1:00 AM 13th February 2024
Do I Love You – John Godber
(L-R) Emilio Encinoso-Gil, Martha Godber, Chloe McDonald
Photo: © Ian Hodgson
Yet again, John Godber lifts the lid on a world few of us know anything about: Northern Soul. In a long list of plays, he has introduced us, among others, to Bouncers
. Here, he uses three devotees: Kyle (Emilio Encinoso-Gil), Sally (Martha Godber), and Nat (Chloe McDonald) to fill out our perception of a very British sub-culture.
The people steeped in the music, the dance moves, and the fashion will probably find the general ignorance unfathomable, but then we have all experienced indifference from others who do not share a passion for train spotting, the Klingon language, or the films of Geraldo. It was not until I saw Kyle in a polo shirt, half-mast trousers, and baseball cap that I recalled anything about Northern Soul at all. However, it seems that the enthusiasts are advancing in years. Kyle comments that on one occasion he saw more asthma sprays on a table than cans of lager.
We learn that the three characters have not so much been failed by the education system as channelled into unsuitable life choices. They find themselves bereft when they leave college. There are vague ambitions to train in various careers, but they come to nothing. They all fall into the trap of jobs that make no use of whatever skills they have and make no demands on intellectual capacity.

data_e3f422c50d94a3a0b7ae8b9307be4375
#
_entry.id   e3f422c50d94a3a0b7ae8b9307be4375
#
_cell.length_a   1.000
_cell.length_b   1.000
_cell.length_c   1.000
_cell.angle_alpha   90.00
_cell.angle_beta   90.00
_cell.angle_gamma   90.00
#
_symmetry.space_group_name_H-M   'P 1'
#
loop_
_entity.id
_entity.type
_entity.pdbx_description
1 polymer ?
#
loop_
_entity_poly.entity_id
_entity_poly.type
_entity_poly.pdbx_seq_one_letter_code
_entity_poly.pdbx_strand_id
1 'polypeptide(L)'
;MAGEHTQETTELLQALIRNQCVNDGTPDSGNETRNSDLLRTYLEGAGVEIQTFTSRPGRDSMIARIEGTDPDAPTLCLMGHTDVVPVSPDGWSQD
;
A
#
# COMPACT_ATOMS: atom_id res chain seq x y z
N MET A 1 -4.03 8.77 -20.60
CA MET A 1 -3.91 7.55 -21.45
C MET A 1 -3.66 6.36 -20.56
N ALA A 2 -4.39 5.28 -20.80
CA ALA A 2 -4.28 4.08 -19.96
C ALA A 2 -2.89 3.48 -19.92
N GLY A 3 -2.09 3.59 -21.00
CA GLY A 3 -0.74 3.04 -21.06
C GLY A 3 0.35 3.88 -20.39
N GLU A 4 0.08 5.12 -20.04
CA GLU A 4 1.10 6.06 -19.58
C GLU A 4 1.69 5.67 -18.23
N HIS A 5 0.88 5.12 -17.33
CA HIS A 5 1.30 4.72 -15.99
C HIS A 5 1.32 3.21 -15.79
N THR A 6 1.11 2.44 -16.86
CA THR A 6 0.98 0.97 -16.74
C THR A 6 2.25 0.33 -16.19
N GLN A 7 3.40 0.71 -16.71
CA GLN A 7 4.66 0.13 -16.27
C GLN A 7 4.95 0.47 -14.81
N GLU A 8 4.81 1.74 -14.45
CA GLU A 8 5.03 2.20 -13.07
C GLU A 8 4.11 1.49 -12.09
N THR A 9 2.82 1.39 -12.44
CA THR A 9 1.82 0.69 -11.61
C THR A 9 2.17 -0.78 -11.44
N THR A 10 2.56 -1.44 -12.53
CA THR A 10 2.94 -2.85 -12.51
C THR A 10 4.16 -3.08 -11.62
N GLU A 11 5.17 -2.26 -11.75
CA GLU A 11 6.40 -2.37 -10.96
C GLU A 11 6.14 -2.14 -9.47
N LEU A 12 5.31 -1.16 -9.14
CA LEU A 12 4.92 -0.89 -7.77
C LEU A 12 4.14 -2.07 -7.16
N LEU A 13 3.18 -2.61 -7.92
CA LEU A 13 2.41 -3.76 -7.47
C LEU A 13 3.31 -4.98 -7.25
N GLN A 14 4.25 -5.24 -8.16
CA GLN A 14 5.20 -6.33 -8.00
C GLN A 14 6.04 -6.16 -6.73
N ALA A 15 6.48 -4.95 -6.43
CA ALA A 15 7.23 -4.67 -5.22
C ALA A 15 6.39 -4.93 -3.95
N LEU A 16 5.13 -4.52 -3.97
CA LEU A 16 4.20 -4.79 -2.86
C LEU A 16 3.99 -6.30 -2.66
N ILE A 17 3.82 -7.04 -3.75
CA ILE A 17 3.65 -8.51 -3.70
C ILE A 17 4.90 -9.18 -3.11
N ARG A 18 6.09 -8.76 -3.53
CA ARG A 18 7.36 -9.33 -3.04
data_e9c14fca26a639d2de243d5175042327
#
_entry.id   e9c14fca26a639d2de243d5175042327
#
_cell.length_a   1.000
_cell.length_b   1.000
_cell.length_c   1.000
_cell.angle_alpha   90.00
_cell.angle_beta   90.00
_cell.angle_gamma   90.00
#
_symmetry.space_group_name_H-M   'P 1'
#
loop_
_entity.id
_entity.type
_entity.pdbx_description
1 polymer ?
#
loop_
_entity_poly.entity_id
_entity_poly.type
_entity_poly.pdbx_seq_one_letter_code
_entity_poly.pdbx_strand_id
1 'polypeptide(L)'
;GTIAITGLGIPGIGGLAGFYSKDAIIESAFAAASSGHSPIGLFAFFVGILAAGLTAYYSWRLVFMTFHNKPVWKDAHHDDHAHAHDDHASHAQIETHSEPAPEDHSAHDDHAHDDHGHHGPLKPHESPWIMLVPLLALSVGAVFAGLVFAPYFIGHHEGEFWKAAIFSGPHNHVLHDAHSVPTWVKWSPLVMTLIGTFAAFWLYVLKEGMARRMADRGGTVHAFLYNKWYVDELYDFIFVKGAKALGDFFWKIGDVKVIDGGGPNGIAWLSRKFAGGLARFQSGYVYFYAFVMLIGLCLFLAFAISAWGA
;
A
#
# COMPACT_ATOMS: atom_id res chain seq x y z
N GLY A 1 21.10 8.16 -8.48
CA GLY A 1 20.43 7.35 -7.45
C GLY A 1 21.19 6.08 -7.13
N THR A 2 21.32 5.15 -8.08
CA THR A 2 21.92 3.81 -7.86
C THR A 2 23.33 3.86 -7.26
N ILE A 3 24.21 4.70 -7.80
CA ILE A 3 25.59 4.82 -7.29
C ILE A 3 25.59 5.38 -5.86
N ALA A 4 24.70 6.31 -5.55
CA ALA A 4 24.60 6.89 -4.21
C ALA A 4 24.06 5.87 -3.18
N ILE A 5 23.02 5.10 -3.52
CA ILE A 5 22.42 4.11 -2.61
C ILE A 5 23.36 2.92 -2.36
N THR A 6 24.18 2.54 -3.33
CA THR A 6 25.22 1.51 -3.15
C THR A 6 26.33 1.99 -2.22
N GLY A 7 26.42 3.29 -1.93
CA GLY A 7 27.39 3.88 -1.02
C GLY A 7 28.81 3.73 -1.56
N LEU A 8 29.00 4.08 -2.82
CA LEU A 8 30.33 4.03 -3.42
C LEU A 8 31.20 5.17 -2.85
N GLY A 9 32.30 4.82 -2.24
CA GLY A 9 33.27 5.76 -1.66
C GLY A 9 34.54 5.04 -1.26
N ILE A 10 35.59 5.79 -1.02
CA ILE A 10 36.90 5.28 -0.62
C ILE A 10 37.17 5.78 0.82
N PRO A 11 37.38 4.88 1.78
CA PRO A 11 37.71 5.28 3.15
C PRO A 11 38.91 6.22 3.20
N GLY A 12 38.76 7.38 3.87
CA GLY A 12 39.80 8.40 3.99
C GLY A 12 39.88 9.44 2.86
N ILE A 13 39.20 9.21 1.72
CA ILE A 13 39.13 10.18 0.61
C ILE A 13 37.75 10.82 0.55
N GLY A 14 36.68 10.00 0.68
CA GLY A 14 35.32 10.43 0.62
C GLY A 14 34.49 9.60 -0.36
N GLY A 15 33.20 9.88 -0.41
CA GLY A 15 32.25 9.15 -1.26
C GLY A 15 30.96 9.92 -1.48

Still, they have the music of Northern Soul and each other as reliable sources of support. There is a glitch that challenges their relationship when Kyle has a ‘one-off’ with Sally and Nat realises how much he means to her. There is a confrontation, and Nat seems to withdraw into herself.
(L-R) Emilio Encinoso-Gil, Chloe McDonald, Martha Godber
Photo© Ian Hodgson
They drift further into that social glue of the Northern Soul scene: the all-nighter. And it is there that Nat encounters the 68-year-old Keith, who admits having spent more time in prison than out. However, he illuminates for Nat the honesty and integrity demanded by Northern Soul. It is an epiphany for her. From then on, Nat takes the whole movement seriously—it is not just for an evening’s entertainment; it is a way of life. She carries the other two with her in perfecting their own dance styles, and the evening ends with spectacular routines far distant from the stuttering steps of the first half of the show.
The story of people finding fulfilment outside the mainstream of human activity is not unique. I do not mean to insult Northern Soul followers, but Do I Love You
puts me in mind of Saturday Night Fever,
where John Travolta’s Tony sells paint by day and is a dance god by night.
This is John Godber in top form: funny, enlightening, and celebrating human diversity.
Keep the faith.
Do I Love You – John Godber
Stephen Joseph Theatre, Scarborough